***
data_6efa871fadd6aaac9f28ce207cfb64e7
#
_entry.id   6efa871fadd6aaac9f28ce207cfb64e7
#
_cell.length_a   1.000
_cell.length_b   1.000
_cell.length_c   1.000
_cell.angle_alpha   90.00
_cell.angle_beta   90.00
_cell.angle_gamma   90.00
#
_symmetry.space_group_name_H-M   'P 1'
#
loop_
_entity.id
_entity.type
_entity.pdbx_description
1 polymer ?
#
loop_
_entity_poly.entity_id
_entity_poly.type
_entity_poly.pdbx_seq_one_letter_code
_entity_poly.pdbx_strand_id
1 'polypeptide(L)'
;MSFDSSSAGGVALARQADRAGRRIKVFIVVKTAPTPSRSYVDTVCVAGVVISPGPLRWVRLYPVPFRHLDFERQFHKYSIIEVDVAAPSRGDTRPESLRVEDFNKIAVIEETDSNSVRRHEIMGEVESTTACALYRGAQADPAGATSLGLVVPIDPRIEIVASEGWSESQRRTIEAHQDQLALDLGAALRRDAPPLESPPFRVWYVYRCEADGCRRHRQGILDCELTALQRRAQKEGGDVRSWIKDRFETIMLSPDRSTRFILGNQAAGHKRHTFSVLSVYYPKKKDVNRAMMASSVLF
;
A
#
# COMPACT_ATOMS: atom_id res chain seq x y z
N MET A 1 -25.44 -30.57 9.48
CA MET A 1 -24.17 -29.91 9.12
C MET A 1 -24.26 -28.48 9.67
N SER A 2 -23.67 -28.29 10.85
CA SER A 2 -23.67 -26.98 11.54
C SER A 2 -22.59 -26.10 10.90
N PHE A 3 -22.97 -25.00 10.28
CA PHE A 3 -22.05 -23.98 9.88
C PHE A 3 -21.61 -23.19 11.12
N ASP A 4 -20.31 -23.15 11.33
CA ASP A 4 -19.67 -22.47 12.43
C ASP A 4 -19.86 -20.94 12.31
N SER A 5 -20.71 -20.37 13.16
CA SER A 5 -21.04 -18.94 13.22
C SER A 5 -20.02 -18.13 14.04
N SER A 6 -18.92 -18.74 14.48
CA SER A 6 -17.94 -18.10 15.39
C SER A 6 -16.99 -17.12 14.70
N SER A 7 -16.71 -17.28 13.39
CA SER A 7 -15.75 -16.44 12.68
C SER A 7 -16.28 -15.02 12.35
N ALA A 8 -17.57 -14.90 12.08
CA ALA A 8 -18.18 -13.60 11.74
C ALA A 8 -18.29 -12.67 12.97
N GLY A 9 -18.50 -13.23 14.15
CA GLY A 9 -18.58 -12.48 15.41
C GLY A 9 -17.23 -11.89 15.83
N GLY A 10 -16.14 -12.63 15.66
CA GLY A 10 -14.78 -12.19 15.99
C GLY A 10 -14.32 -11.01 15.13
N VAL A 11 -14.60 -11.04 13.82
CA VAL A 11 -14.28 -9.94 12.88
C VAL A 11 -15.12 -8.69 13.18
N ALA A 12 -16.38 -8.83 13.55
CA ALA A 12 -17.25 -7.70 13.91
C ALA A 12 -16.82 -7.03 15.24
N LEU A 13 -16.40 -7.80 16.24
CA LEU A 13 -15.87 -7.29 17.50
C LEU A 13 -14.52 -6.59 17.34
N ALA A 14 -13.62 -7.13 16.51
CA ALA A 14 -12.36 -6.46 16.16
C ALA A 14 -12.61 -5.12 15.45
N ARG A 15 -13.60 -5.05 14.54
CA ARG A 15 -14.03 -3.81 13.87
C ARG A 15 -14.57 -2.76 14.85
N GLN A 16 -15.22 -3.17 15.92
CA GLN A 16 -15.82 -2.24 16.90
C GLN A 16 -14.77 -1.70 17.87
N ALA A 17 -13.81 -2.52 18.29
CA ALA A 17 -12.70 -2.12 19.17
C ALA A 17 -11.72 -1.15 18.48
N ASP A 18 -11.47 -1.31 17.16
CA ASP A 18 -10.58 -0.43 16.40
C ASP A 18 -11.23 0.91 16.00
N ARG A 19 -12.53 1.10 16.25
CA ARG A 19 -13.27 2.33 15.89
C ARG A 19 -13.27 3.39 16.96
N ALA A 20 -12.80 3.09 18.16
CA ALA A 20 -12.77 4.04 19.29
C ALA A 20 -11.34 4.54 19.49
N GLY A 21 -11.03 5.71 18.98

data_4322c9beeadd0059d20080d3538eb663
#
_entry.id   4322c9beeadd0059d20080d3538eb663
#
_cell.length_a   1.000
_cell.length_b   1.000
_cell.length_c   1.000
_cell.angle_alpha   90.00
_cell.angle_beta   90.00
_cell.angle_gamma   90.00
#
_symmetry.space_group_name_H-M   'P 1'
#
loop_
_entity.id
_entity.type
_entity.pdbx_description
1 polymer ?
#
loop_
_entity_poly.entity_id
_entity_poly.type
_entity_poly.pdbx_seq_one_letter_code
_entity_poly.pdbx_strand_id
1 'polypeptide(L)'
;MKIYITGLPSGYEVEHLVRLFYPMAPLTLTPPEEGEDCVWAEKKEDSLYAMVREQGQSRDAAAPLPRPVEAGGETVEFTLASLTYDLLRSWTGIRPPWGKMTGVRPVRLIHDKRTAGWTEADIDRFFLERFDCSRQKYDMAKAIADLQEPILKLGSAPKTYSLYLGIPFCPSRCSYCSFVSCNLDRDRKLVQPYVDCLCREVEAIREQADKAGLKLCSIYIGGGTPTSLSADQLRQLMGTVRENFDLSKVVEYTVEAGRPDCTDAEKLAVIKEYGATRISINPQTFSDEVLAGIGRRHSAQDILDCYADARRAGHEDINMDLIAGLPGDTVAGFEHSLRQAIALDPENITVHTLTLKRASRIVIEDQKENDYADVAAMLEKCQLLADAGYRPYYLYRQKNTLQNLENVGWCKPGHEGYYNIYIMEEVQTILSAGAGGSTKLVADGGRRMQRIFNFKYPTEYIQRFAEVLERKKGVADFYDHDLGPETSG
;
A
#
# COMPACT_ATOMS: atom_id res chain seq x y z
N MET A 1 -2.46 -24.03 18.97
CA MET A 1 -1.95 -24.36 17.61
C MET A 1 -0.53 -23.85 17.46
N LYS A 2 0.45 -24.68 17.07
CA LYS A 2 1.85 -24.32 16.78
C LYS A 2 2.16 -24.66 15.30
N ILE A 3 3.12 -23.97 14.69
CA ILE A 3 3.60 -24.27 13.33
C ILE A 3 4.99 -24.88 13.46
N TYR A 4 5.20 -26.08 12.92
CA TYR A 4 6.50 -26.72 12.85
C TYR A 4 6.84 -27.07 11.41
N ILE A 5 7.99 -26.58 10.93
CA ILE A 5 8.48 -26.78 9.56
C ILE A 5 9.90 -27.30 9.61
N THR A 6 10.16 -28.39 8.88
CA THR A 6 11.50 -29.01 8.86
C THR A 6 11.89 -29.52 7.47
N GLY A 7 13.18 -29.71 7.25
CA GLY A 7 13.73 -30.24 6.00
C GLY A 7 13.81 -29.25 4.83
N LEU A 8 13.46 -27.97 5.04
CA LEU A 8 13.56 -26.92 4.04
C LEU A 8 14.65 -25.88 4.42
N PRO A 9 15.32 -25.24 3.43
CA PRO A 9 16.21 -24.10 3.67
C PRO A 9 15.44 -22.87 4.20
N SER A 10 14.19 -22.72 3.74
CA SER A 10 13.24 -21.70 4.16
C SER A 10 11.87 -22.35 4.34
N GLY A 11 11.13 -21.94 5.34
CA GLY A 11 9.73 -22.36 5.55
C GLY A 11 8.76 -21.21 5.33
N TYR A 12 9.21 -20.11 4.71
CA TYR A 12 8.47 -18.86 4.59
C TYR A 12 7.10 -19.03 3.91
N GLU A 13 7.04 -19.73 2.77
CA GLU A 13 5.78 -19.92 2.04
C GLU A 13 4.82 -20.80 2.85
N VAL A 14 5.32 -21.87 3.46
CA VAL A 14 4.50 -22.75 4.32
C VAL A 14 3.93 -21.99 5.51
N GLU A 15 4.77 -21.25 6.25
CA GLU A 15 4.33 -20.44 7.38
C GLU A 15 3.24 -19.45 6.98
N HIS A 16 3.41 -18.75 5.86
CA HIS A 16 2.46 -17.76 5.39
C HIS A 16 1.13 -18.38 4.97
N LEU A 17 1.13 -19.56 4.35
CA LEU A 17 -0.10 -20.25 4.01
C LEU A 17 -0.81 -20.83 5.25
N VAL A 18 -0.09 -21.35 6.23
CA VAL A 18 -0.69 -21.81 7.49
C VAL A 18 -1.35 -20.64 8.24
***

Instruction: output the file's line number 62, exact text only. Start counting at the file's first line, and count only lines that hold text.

CA VAL A 11 -14.28 -9.94 12.88